Smaller angles give better finish but blunt faster, so for planing hardwoods, the blade is sharpened to between 30 and 35 degrees and for softwoods, 25 to 30 degrees.
- Blade dimensions
Wider blades give flatter edges, but require more force to be applied. Thickness, again is a choice between ease in sharpening for thin blades and edge retention for thicker blades.
- Sole length
Longer soles, produce straight even cuts, while short soles allow planes to remove wood more rapidly.
- Blade adjustment
The simplest design is the one in which a wooden wedge holds the blade, but it requires more skill to adjust accurately. Modern planes have screw mechanisms to adjust cutting depth and some have mechanisms to adjust the width of the mouth.
The early planes didn't have handles ( the plane itself was the handle ). Gradually the D shaped handle evolved. The steel Bailey plane has a knob, while the Primus has a rear grip with a horn shaped front handle ( In the past they were made of horn ).
History of handplanes
Hand planes were first used in Egypt
. With crude copper
blades lashed onto bent pieces of wood, they looked like this:
/ / _/
_____/ / /
\______\/______/ -- Bent piece of wood
|------ Crude copper blade
I don't see how this would work but you can't argue with archaeology
progressed , planes began to look like this:
Traditional wood jointer plane
_ / \ --- Blade /\ _______\
Wedge ---/\ \ / / / __ /
__________________/ \_\/___________/ / / | |_
|\ ---/ / / / / / | | \
| \ \ / / \/ / | \ \
| \____________------- ___________________________\
\ | _________________________________________ |
\ | (_________________________________________) |
During the industrial revolution
, Heavy metal
was cool, so the Bailey plane came into being and nearly wiped out the wooden planemakers:
Bailey jack plane
Lateral blade adjuster -- //
___// ------ Blade depth adjuster knob
/ _ | | ______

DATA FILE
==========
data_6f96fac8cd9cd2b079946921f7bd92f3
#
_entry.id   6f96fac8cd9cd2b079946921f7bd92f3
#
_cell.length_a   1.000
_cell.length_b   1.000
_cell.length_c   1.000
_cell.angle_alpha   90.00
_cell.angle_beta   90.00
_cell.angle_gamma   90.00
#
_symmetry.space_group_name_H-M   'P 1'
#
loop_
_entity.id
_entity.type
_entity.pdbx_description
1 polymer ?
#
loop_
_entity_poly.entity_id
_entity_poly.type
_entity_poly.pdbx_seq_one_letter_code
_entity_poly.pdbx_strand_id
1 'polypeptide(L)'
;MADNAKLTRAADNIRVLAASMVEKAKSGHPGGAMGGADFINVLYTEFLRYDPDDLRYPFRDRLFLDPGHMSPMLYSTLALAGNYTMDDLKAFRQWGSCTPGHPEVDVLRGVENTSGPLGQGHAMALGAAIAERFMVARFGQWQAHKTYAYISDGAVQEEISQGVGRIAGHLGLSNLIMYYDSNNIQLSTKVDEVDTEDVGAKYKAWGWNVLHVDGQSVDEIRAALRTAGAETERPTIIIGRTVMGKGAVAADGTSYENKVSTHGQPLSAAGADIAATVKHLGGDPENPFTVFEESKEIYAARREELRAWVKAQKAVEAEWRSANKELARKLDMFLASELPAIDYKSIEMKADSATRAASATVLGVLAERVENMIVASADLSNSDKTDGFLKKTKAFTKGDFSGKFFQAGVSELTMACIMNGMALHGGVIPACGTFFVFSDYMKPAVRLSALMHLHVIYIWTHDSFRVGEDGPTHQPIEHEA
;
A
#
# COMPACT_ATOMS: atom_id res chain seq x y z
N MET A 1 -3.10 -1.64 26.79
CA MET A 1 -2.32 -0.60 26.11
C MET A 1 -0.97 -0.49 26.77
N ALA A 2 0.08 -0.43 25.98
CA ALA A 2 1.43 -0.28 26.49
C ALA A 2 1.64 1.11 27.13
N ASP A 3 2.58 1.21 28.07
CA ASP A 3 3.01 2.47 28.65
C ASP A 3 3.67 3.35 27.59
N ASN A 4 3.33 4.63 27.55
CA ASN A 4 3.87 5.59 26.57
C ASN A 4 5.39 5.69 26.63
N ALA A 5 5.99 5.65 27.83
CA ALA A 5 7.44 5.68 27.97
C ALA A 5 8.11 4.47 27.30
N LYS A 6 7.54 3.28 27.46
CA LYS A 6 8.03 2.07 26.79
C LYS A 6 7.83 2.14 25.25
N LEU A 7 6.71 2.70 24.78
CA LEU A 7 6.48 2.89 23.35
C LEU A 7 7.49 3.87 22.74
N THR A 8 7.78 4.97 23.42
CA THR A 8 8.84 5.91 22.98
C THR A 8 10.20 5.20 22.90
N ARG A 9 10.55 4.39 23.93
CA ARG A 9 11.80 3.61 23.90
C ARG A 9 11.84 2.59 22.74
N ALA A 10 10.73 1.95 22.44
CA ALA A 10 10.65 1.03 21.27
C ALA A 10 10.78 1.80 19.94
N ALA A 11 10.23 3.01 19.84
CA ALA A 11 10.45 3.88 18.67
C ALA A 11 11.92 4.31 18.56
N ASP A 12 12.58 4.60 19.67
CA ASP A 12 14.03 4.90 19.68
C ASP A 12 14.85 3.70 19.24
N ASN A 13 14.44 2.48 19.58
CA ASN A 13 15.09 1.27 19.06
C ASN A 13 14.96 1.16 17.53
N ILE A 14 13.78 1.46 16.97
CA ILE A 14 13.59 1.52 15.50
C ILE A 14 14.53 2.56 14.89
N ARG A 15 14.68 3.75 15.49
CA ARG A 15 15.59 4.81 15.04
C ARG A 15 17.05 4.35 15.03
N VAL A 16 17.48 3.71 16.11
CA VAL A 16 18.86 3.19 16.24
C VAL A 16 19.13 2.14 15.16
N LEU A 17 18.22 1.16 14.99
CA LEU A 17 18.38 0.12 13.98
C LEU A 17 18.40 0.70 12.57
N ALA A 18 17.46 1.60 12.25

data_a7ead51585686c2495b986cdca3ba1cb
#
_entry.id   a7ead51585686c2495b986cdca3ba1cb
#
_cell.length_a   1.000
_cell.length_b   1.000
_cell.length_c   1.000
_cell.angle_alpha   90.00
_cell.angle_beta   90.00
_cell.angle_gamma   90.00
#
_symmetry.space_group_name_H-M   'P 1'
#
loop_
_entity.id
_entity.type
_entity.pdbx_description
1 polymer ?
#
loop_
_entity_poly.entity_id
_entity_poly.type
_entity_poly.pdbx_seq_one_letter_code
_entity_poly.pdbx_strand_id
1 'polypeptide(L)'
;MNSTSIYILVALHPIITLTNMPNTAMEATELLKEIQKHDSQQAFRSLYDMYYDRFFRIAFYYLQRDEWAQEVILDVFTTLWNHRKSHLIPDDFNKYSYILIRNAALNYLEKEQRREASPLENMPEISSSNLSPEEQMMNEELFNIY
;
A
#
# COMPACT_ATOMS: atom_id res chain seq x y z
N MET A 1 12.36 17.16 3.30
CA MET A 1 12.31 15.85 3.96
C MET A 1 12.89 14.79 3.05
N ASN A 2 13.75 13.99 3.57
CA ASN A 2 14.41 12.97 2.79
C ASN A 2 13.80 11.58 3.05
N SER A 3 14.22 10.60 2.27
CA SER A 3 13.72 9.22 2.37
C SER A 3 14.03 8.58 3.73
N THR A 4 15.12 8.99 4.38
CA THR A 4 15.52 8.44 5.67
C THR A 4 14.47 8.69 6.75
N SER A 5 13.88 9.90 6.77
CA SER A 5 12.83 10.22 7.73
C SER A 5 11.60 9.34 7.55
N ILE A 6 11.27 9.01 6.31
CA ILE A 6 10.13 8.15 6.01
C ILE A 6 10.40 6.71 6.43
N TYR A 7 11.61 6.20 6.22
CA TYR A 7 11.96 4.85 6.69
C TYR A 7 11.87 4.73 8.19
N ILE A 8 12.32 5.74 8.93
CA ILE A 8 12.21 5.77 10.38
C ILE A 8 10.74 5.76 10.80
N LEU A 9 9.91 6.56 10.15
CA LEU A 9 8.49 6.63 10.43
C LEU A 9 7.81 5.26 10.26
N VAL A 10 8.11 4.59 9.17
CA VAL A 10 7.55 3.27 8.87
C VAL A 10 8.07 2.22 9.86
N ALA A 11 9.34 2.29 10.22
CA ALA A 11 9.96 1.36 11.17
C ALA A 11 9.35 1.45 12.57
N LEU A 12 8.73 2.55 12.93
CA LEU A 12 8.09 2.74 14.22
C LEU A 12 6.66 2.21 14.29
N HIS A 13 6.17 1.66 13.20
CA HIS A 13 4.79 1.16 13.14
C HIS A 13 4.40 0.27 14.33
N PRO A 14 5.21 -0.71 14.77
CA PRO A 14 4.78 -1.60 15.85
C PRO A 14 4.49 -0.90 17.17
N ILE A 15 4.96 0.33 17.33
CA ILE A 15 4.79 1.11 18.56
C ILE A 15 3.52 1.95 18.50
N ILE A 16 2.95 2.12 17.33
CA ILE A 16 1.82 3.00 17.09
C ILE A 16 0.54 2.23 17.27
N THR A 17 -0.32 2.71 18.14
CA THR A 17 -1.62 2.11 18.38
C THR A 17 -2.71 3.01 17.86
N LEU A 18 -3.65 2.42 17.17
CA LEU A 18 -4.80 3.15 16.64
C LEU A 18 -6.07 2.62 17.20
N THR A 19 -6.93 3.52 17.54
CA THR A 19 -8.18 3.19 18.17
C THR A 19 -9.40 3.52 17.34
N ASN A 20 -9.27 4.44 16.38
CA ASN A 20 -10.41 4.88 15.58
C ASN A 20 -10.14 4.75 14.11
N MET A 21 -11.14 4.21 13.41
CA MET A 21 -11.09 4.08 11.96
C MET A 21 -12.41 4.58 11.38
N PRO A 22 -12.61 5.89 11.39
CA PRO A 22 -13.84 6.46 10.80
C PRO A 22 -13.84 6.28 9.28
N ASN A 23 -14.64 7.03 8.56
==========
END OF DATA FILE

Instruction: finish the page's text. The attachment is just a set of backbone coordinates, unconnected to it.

Blade -- / // / | (______)
___ /_() / | \ /
/ \ ___// |/ | | |
__| ) ___// /()//\__||--____| |
// \ / ___// --|| ___/ | \
\ ___________// \___\ (________\ \
\ // \===================\ ---- Cast Iron base
However, real craftsmen
would still keep the market
for wooden plane alive and one day, Primus planes, the very Rolls-Royce
of planes were invented, combining traditional
design with modern technology
Primus smoothing plane
___ ... --- Blade depth adjustment screw
| | --- Horn (shaped) __//
\ \ handle / |
\ \ / / ____
_-\ \________________/ / (____) --- Short comfortable rear grip
\ \ \ -----/ / / /
|\ _==_ \ /()/ / _|
\ \_- -_________------__________\|| --- Blade holder knob
\\ | |||
\\|__/\__/\__/\__/\__/\__/\__/\__/\_| --- Castellated Joint
\|________________________________/ --- Hardwood sole
Tips for using planes
- It's never too soon to resharpen the blade!
- Avoid planing green wood.
- Keep the bite less.(Use minimal cutting depth)
- Use the longest plane that's practical.
- Use long even strokes, it's a great arm and upperbody workout. Try to beat a two foot long shaving.
- Wax the soles generously.
- Make sure your workbench is the exact height for you. Too high = back / shoulder ache, Too low = murder on the wrists.
- If woodworking is a chore for you, use an electric power planer.
- Heavy jobs can be done by two people : one pulling, the other pushing. You don't see much of this in the west but in India it's all the rage!
Now go plane some wood!!